Showcase of Work

During the completion of my Master of Arts in Educational Technology (MAET) at Michigan State University, I have had the opportunity to create a dynamic set of artifacts to demonstrate my learning. From these many artifacts, I chose nine to showcase here.

I have divided these artifacts into three categories: Creative Expression Through 21st-Century Literacies, Curriculum and Assessment, and Redesigning Problems of Practice. To learn more about any project, click on the photograph or the link above the photo to see its related project page.

Creative Expression Through 21st-Century Literacies

One long-term goal I have for my students is that they would become creators in the world as they learn to express themselves. These three artifacts represent some of my own creations in search of making meaning, seeking out my passions, and bringing excellence to my classroom.

Making to Learn With Arduino Lilypad Creating a Digital Animation Using Code Updating a Classic: Digital Self-Portraits
This multi-step networked learning project involved learning the basics of coding with Arduino using only online resources. I was so pleased with the outcome of the project that I decided to share it with other makers at Ann Arbor Creativity & Making Expo (AACME) 2018. Curiosity and passion are two driving forces behind every artist and maker. When I learned to code in Scratch to create an animated story, I let myself be driven by my own passion and curiosity to do something I had wanted to do since childhood. Technology knowledge (TK), when thoughtfully combined with content knowledge (CK) and pedagogical knowledge (PK) (Mishra & Koehler, 2009), can create a sweet spot in the classroom. This is the case when students use an iPad app in place of paper and pencils to create digital self-portraits.


Curriculum and Assessment

In my past role as an art educator and in my current role as a science, technology, engineering, arts, and math (STEAM) educator, I have long favored a non-traditional approach to curriculum and assessment. These three artifacts represent the thoughtful incorporation of technology into curriculum and formative and summative assessment.

Robotics in Grade 5: A Formative Assessment Using Minecraft as a Tool to Assess Students’ Understanding of Symmetry Blended Learning: An Art Unit in Canvas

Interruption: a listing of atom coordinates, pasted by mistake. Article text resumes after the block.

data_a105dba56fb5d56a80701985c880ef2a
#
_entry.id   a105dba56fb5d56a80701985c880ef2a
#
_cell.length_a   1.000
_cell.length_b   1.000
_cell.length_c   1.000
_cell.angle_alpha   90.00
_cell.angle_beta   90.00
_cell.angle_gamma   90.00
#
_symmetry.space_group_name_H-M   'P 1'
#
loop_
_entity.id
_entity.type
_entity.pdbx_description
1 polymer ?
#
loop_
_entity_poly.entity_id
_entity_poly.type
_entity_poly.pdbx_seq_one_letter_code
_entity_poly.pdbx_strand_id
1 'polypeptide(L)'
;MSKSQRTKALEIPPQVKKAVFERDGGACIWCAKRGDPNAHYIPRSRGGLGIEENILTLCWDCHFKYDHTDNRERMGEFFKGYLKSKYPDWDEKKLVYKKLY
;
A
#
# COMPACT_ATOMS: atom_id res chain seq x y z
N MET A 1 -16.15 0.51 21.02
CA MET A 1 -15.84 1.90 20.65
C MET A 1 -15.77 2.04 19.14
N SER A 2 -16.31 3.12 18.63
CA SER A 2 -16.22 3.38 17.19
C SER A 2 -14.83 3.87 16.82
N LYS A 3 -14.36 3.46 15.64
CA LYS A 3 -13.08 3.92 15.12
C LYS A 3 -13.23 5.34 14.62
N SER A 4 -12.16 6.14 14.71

Fifth-grade robotics is a dynamic, challenging, and exciting curriculum where students learn to build, modify, and program a robot to move autonomously. The use of digital tools to aid in formative assessment allows me to communicate with teams outside class time and modify my instruction based on students’ needs. Symmetry is an important concept in the elementary art room, in engineering and design, and in math. By using Minecraft as a digital assessment tool, students are engaged, it precludes the need for physical manipulatives, and it is easy for students to practice, fail, and iterate on their designs. To serve the diverse needs of my art students I created a blended learning art unit set in the learning management system (LMS) Canvas. Throughout the unit, students work independently and in small groups to learn about animal adaptations as they create tunnel books featuring mixed beasts.


Redesigning Problems of Practice

Problems of practice are a fact of life for educators. With creative thinking and perseverance, we can rethink problems to come up with creative solutions. These three artifacts represent problems in my practice that I was able to approach with a fresh perspective.

Developing Computational Thinking Skills in Elementary School Students Scaffolding Creative Thinking With Computational Thinking and New Media Redesigning a Classroom Space for 21st-Century Learners
Although my students enjoy coding, some have a difficult time with breaking problems into smaller problems and with debugging their code when it does not work properly. In an attempt to help my struggling learners, I conducted a literature review of 18 peer-reviewed research articles. Through that research, I discovered several interventions for helping them. As an art educator, creative thinking is important to me, making it the focus of much of my research and creative work as a student and educator. Deschryver & Yadav (2016) wrote about how to scaffold creative thinking with computational thinking and new literacies. In a 3-minute video, I synthesized what they shared and extracted three key points to help other educators. The classroom environment is sometimes referred to as TheThirdTeacher+ (O’Donnell, Wicklund, Pigozzi, Anderson, & Mau, 2010). As such, it is important to design it to meet the needs of students as they acquire the 21st-century skills of communication, collaboration, systems thinking, creativity, and analytical habits (Long, 2012). Using SketchUp, I created my ideal teaching space.



Deschryver, M. D., & Yadav, A. (2016). Creative and computational thinking in the context of new literacies: Working with teachers to scaffold complex technology-mediated approaches to teaching and learning. In Creativity, Technology & Teacher Education (pp. 139-159). Waynesville, NC: AACE.

Long, C. (2012). Teach your students to fail better with design thinking. Learning & Leading with Technology,16-20. Retrieved from ISTE article.pdf

Mishra, P., & Koehler, M. (May 2009). Too cool for school? No way! ISTE (International Society for Technology in Education), 14-18.

O’Donnell, Wicklund, Pigozzi, Anderson, & Mau, B. (2010). 79 Ways You Can Use Design to Transform Teaching Learning. Retrieved from Ideas Overall List.pdf


All images and videos on this page were created by Sarah Van Loo.